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Architectural Features Abstract
Every system, whether new or not, eventually requires significant architecture changes in order to be able to support required new business functionality. Therefore, system architecture must be continuously evolved to react to the changing business environment or development velocity will decrease precipitously. In the Framework, we drive system-level architecture initiatives via a specific program backlog item type, Architectural Features.
Architectural features are technical system services that allow developers to implement business features that deliver solution value to the end users and the enterprise. Like business features, architectural features are maintained in the program backlog, where they are identified, prioritized, and justified based on economics. System Architects are often responsible for identifying, splitting and prioritizing these features. Implementation is the responsibility of the Agile teams – a result of collaboration between Agile teams, the system architect, the system team and Product Management.
Architectural features must be split as necessary to fit within PSI boundaries as failure to do so may create an unstable system, which defeats the purpose of the PSI. As with solution features, splitting architectural features and implementing them incrementally is both art and science, and an integral skill necessary for implementing agility at program, and indeed enterprise, scale.
Sources of Architectural Features
Architectural features typically arise from three primary sources:
- As a result of splitting Business and Architecture Epics from the Portfolio Level. For example, a business epic such as “Implement a common install across all products in the suite”, might drive an architectural feature such as “Adapt Corporate Chat Service to use InstallShield”.
- From the Program Vision and Roadmap. For example, a search system might need the ability to “search by keywords”, “build automatic summary of a topic” and “filter search results”. The initial technical response might be to “build an entity extraction mechanism”.
- From some problem with the existing solution. For example a need to “enhance performance” might drive a Nonfunctional Requirement such as “display all user screens in less than 3 sec”. In fact, many NFRs come into existence as a result of architectural features, and they tend to build over time as is illustrated in Figure 1.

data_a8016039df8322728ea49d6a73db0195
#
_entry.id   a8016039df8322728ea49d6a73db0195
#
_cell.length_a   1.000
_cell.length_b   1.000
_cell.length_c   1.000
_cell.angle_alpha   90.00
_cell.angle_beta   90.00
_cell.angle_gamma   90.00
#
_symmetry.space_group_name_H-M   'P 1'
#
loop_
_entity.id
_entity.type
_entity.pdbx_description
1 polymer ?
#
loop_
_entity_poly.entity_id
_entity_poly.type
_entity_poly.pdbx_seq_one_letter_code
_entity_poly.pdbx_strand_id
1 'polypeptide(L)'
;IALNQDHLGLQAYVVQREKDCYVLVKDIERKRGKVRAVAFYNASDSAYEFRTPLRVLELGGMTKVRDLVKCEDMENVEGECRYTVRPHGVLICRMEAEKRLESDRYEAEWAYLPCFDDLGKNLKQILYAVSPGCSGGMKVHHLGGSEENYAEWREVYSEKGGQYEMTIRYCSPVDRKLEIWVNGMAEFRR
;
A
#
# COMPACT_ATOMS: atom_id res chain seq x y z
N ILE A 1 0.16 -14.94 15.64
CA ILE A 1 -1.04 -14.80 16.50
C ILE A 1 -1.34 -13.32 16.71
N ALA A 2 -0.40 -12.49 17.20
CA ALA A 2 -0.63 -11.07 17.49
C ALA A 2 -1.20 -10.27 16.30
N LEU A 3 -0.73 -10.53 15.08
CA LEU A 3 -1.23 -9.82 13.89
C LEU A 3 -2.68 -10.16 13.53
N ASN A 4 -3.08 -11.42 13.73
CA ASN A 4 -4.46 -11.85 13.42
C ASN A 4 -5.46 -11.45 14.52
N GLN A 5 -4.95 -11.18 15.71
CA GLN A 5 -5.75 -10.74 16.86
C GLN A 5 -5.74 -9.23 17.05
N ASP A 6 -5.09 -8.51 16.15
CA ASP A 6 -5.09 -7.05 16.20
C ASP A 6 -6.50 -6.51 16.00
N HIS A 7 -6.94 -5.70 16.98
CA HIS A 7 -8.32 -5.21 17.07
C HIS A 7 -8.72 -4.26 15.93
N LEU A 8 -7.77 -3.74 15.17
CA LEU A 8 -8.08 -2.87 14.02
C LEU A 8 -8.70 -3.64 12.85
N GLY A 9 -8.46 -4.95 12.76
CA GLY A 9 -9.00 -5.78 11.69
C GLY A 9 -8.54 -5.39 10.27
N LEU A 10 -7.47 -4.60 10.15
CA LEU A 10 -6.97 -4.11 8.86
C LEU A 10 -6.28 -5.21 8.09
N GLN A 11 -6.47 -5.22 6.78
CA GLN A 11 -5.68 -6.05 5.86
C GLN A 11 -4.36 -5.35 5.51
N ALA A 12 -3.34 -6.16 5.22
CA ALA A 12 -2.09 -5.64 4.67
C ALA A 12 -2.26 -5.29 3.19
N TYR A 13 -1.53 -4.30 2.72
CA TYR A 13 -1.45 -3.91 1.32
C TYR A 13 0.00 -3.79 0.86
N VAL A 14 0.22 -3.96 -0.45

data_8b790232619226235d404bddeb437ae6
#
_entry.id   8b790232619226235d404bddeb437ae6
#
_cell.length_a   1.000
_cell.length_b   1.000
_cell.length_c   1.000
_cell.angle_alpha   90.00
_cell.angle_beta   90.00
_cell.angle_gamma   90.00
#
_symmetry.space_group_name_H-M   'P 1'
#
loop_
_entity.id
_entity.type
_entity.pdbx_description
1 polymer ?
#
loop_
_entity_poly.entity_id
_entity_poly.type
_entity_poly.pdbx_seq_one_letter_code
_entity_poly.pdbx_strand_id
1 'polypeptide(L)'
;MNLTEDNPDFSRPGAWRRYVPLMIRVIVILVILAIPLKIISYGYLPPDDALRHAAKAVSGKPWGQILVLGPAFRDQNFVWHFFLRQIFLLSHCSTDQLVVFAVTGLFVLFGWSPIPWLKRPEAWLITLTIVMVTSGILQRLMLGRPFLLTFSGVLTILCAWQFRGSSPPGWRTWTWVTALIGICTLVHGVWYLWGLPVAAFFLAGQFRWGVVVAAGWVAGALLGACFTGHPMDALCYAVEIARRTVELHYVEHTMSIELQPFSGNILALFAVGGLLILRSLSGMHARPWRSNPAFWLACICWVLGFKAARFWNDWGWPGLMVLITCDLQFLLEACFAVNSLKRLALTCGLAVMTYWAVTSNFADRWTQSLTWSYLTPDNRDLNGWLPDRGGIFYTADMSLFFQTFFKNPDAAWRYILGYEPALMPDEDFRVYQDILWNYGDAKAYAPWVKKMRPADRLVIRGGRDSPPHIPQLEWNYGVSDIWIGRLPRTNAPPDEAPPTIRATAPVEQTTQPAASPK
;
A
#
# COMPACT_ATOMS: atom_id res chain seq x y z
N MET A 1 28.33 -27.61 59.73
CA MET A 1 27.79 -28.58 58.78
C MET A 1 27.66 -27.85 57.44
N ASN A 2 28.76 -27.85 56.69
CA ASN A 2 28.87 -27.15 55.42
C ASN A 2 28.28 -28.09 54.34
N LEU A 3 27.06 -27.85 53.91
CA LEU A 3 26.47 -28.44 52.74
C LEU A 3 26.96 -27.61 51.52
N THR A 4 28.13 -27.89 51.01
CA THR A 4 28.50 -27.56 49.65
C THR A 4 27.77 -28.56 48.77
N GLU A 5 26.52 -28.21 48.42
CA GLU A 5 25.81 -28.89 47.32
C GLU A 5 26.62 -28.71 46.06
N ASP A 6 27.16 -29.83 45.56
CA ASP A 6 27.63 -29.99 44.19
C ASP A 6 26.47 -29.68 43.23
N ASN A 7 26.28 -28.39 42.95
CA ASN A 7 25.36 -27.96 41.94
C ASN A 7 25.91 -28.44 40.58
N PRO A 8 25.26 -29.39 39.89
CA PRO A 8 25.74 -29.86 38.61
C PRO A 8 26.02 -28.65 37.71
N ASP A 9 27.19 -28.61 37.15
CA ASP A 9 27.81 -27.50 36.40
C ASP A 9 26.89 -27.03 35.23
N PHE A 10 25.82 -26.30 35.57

Analysis and Modeling of Architectural Features
Every architectural feature can be thought of as a transformation of a system, in which the new system acquires new qualities, as is illustrated in Figure 2.
To achieve this transformation, system models, internal system logic and Non-Functional Requirements (NFRs) change as well. For example, in order to achieve a response time less than 3 sec, internal logic might need to be refactored such that “select data from tables X, Y and Z…” would be transformed into “create indexes for the required fields; select data from X, Y, and Z…; keep the dataset in-memory until modified”. Thinking through the changes is just part of the analysis needed. This analysis also includes:
- Identifying affected areas of the solution
- Splitting the feature
- Identifying acceptance criteria
- Estimating implementation effort, and
- Assessing impact and risks
Implementation requires a synchronized effort of the various “players” in the program.
Agile Teams implement the code for the architectural feature and also:
- Exchange new knowledge about practices and approaches in implementing testing scenarios
- Translate related interfaces, algorithms and component interaction patterns
- Manage dependencies and redundancies as a result of system-wide refactors.
The System Architect supports implementation and typically has the following responsibilities:
- Drives a shared understanding of the feature and understand the plans for implementation
- Attend Agile teams’ planning, backlog grooming, and demo meetings as a subject matter expert and stakeholder
- Work with Product Owners to define acceptance criteria for the features and the technical Stories that result
- Work with the System Team to understand infrastructure changes required to integrate and test the new system
- Use Weighted Shortest Job First, WSJF to prioritize architectural features.
The System Team:
- Implements changes in the integration and testing infrastructure
- Creates new NFR tests to ensure the verification of the system requirements required by the architectural feature
- Provide Agile teams with data sets and test cases for testing associated NFRs.
- Assures that the Program Backlog is optimized with the right balance of business and architectural features
- Ensures that architecture features are implemented in a sequence that facilitates a flow of business features
- Works with product owners to understand the relative impacts and dependencies between business functionality and system qualities.
Architectural features are critical artifacts used to build and extend the Architectural Runway in support of the ongoing implementation of new business features. They provide a mechanism to implement architectural epics within the context of each program and each Potential S.. Increment PSI. Agile teams collaborate with system architects, product management, and the system team to implement architectural features in support of effective technical evolution of the system.
 Leffingwell, Dean. Agile Software Requirements: Lean Requirements Practices for Teams, Programs, and the Enterprise. Addison-Wesley, 2011.
Last update: 15 January, 2013
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